Research for the developing world can generate evidence on the effectiveness of foreign aid, invent new technologies that serve poor people, and strengthen research capabilities in poor countries. How do countries determine which of these policy goals to pursue? Examining the United Kingdom, Canada, and Australia reveals how each country established a unique approach to research funding. Programs and grantmaking evolved in response to various expectations acrossgovernment, tempered by the need to remain credible in the scientific community. This book explores the histories of the UK Department for International Development (DFID), Canada's International Development Research Centre (IDRC), and the Australian Centre for International Agricultural Research (ACIAR). Looking back, changes in research governance encouraged a shift towards whole-of-government priorities, shorter timeframes for realizing results, and performance predicated on academic productivity and research impact. Whereas funders used to encourage 'small is beautiful'with local experiments in development, today the emphasis is on 'getting to scale' delivering innovation through self-financing models. Looking forward, research for the developing world is fading as part of development assistance, yet rising as collaboration on common global challenges. Funders are adopting new definitions of performance and actively shaping policy to connect science and international development. Leaders are brokering partnerships that connect research governance at home and abroad, bridging the incentives towards academic productivity and research impact. In short, the future of research for the developingworld is moving from foreign aid to science diplomacy.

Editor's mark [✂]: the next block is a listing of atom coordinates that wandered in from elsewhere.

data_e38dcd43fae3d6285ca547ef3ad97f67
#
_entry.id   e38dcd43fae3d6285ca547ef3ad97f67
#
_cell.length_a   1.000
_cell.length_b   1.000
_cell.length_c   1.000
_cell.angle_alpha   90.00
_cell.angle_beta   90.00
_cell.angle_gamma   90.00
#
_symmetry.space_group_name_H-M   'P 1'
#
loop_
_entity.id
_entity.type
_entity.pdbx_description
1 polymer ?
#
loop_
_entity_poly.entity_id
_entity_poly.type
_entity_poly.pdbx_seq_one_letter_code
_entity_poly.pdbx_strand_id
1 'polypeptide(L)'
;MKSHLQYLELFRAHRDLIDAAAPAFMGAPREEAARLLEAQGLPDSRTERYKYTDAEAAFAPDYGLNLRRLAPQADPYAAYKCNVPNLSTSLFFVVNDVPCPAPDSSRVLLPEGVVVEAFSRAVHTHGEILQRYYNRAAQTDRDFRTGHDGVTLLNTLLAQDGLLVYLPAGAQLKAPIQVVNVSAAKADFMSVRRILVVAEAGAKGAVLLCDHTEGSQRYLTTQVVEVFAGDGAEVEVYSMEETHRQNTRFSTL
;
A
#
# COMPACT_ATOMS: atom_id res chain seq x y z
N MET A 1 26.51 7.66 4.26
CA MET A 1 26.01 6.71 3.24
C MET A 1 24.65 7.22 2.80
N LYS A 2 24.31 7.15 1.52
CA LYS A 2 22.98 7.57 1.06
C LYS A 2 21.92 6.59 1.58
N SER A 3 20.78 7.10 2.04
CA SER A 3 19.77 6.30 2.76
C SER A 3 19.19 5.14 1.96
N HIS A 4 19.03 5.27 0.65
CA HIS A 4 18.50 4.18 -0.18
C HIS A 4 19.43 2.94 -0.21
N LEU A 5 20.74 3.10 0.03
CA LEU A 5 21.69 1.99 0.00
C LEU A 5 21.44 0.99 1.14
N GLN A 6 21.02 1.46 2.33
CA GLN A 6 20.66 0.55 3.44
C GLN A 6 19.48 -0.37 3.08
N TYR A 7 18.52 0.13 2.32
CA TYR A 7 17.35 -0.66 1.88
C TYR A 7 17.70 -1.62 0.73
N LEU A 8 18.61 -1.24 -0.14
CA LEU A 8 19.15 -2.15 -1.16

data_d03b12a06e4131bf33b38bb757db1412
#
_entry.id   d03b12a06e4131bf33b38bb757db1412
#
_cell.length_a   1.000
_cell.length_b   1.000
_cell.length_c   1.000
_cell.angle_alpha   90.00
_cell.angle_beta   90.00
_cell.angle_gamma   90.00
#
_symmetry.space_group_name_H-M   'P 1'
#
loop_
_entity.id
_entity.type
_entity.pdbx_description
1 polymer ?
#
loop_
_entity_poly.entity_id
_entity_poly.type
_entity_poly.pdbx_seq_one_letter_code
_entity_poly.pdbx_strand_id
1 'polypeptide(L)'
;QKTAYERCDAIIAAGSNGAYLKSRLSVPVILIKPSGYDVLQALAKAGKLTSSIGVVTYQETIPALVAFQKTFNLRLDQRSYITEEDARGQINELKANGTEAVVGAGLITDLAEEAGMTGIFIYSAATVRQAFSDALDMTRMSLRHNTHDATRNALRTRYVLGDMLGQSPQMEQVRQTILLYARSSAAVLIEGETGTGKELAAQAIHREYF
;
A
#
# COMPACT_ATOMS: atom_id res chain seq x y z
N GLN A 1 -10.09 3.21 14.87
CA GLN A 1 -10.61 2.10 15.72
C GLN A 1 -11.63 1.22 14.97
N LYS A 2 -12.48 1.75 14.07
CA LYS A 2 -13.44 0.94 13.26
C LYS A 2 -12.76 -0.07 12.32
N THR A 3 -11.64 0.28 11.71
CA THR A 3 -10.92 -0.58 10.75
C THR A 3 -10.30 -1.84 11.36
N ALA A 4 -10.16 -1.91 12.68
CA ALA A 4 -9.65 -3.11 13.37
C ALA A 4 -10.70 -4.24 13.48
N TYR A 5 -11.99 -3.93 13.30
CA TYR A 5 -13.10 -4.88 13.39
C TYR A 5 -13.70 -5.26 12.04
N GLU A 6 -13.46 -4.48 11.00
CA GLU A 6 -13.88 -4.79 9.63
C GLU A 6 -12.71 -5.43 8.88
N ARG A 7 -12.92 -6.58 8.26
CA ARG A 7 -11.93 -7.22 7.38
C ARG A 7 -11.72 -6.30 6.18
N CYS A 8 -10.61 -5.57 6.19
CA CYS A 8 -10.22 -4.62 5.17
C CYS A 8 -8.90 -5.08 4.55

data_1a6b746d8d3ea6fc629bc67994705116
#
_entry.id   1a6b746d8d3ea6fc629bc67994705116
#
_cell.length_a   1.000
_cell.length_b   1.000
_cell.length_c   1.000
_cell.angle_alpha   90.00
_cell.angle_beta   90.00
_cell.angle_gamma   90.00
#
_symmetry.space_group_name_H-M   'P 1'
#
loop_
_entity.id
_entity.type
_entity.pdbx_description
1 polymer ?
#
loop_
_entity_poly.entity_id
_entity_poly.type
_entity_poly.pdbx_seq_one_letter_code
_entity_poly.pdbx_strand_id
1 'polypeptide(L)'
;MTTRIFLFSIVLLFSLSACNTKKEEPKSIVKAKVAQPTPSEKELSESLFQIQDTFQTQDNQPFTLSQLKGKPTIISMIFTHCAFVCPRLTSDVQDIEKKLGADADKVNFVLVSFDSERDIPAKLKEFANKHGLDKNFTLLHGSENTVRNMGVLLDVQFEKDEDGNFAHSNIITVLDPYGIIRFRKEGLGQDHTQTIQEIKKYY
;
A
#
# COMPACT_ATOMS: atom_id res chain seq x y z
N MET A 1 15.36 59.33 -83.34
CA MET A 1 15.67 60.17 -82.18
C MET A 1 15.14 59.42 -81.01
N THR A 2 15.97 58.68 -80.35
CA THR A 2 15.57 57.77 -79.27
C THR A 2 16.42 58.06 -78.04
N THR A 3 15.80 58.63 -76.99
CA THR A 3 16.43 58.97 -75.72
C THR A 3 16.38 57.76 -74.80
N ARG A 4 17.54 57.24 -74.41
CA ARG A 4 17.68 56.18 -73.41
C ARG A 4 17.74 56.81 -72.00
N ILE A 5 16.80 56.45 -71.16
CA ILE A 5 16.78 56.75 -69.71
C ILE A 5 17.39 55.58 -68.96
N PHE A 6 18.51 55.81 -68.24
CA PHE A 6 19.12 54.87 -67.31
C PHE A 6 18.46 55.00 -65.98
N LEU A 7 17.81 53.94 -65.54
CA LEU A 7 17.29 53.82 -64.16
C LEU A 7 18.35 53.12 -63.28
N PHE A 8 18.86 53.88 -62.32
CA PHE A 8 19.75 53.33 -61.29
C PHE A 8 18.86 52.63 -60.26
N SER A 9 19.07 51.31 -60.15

Research for the Developing World
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